Distancing from Trump? Some Republicans step up critiques

WASHINGTON (AP) — For more than three years, President Donald Trump instilled such fear in the Republican Party's leaders that most kept criticism of his turbulent leadership or inconsistent politics to themselves.

That's beginning to change.

Four months before voters decide the Republican president's reelection, some in Trump's party are daring to say the quiet part out loud as Trump struggles to navigate competing national crises and a scattershot campaign message.

“He is losing,” former New Jersey Gov. Chris Christie, a Trump friend and confidant, said Sunday of Trump’s reelection prospects on ABC’s This Week. “And if he doesn’t change course, both in terms of the substance of what he’s discussing and the way that he approaches the American people, then he will lose.”

Beyond politics, Trump's allies — even some in his own administration — are distancing themselves from his policies.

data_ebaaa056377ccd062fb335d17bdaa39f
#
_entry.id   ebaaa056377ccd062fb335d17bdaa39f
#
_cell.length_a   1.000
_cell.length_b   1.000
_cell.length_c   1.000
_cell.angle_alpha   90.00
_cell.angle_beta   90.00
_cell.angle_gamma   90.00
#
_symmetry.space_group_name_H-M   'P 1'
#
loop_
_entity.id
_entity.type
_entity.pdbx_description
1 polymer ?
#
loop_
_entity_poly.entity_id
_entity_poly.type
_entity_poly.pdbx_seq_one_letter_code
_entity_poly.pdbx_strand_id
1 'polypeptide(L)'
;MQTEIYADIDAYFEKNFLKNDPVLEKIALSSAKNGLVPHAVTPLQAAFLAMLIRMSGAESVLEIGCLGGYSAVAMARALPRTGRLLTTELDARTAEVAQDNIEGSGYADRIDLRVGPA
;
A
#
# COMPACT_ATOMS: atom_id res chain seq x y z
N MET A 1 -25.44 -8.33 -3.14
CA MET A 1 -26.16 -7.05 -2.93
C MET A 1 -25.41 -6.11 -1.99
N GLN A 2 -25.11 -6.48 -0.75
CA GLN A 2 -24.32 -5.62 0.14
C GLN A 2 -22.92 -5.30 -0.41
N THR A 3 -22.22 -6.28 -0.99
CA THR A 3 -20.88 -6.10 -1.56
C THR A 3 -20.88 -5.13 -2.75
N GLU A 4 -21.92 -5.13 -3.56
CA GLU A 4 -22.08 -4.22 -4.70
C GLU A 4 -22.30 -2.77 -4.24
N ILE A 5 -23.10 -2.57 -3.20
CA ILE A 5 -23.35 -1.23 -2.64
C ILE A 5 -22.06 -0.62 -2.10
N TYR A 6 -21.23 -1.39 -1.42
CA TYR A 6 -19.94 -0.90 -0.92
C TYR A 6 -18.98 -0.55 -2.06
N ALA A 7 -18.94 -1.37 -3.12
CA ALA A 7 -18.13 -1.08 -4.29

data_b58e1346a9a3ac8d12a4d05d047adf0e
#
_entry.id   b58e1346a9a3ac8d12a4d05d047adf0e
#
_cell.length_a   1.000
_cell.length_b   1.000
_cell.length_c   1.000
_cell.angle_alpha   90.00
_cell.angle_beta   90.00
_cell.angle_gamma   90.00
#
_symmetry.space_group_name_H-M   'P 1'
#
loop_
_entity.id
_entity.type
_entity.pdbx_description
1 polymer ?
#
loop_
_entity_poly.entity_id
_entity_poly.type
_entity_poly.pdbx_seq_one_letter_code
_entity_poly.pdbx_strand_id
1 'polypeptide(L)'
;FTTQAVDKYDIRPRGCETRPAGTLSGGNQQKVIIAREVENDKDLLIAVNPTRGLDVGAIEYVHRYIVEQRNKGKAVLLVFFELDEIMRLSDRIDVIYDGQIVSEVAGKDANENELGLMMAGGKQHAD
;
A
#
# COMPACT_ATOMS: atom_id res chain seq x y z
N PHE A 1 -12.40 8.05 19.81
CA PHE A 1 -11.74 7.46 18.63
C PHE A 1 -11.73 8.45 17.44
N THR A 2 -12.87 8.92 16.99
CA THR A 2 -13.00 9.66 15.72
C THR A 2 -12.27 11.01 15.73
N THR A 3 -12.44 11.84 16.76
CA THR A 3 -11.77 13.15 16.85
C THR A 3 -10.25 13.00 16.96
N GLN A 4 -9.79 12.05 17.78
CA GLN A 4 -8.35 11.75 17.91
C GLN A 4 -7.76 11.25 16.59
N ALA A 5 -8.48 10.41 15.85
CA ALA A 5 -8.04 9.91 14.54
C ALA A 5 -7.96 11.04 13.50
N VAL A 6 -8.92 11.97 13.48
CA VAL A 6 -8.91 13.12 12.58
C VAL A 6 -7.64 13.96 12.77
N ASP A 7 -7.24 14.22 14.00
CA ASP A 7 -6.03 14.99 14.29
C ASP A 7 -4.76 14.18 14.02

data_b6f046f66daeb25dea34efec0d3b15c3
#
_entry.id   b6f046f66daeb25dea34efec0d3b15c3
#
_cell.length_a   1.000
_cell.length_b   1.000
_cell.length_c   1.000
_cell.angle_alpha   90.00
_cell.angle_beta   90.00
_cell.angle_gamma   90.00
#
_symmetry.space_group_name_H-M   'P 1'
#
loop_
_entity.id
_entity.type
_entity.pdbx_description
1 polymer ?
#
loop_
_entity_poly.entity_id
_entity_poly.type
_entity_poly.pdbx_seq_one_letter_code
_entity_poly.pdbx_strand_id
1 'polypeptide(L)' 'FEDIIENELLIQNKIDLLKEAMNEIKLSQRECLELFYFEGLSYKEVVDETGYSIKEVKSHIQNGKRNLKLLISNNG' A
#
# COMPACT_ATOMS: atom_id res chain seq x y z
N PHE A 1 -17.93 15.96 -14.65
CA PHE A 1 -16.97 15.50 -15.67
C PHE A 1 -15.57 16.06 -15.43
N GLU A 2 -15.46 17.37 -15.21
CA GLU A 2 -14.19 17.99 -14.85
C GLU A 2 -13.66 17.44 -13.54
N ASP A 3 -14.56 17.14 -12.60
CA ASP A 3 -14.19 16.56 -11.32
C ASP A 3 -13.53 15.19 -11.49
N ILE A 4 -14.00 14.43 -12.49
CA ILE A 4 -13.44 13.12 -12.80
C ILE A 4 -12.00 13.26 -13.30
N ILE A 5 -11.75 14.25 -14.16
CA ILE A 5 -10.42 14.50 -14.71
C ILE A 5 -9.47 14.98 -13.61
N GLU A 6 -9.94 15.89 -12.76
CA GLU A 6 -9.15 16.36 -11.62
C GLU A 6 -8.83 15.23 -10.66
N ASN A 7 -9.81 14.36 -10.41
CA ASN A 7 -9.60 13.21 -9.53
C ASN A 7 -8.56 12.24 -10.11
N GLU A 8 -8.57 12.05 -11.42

While Trump avoids wearing a mask in public, Senate Majority Leader Mitch McConnell said, “We must have no stigma — none — about wearing masks when we leave our homes.” Vice President Mike Pence was pictured this weekend wearing a mask and urged other Americans to do the same. And Wyoming Rep. Liz Cheney, the No. 3 Republican in the House, tweeted a picture of her father, former Vice President Dick Cheney, wearing a mask with the hashtag #realmenwearmasks.

At the same time, Trump has been criticized by some Republicans for inconsistent leadership during the sweeping national protests against police brutality. On Sunday, the president tweeted and subsequently deleted a video in which a supporter used the white supremacist mantra “White power.”

South Carolina Sen. Tim Scott, the GOP’s sole Black senator, called Trump’s decision to share the video “indefensible.”

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President Donald Trump in 2020
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President Donald Trump in 2020
US President Donald Trump boards Air Force One prior to departure from Austin Straubel International Airport in Green Bay, Wisconsin, June 25, 2020. (Photo by SAUL LOEB / AFP) (Photo by SAUL LOEB/AFP via Getty Images)
President Donald Trump pumps his fist as he walks on the South Lawn after arriving on Marine One at the White House, Thursday, June 25, 2020, in Washington. Trump is returning from Wisconsin. (AP Photo/Alex Brandon)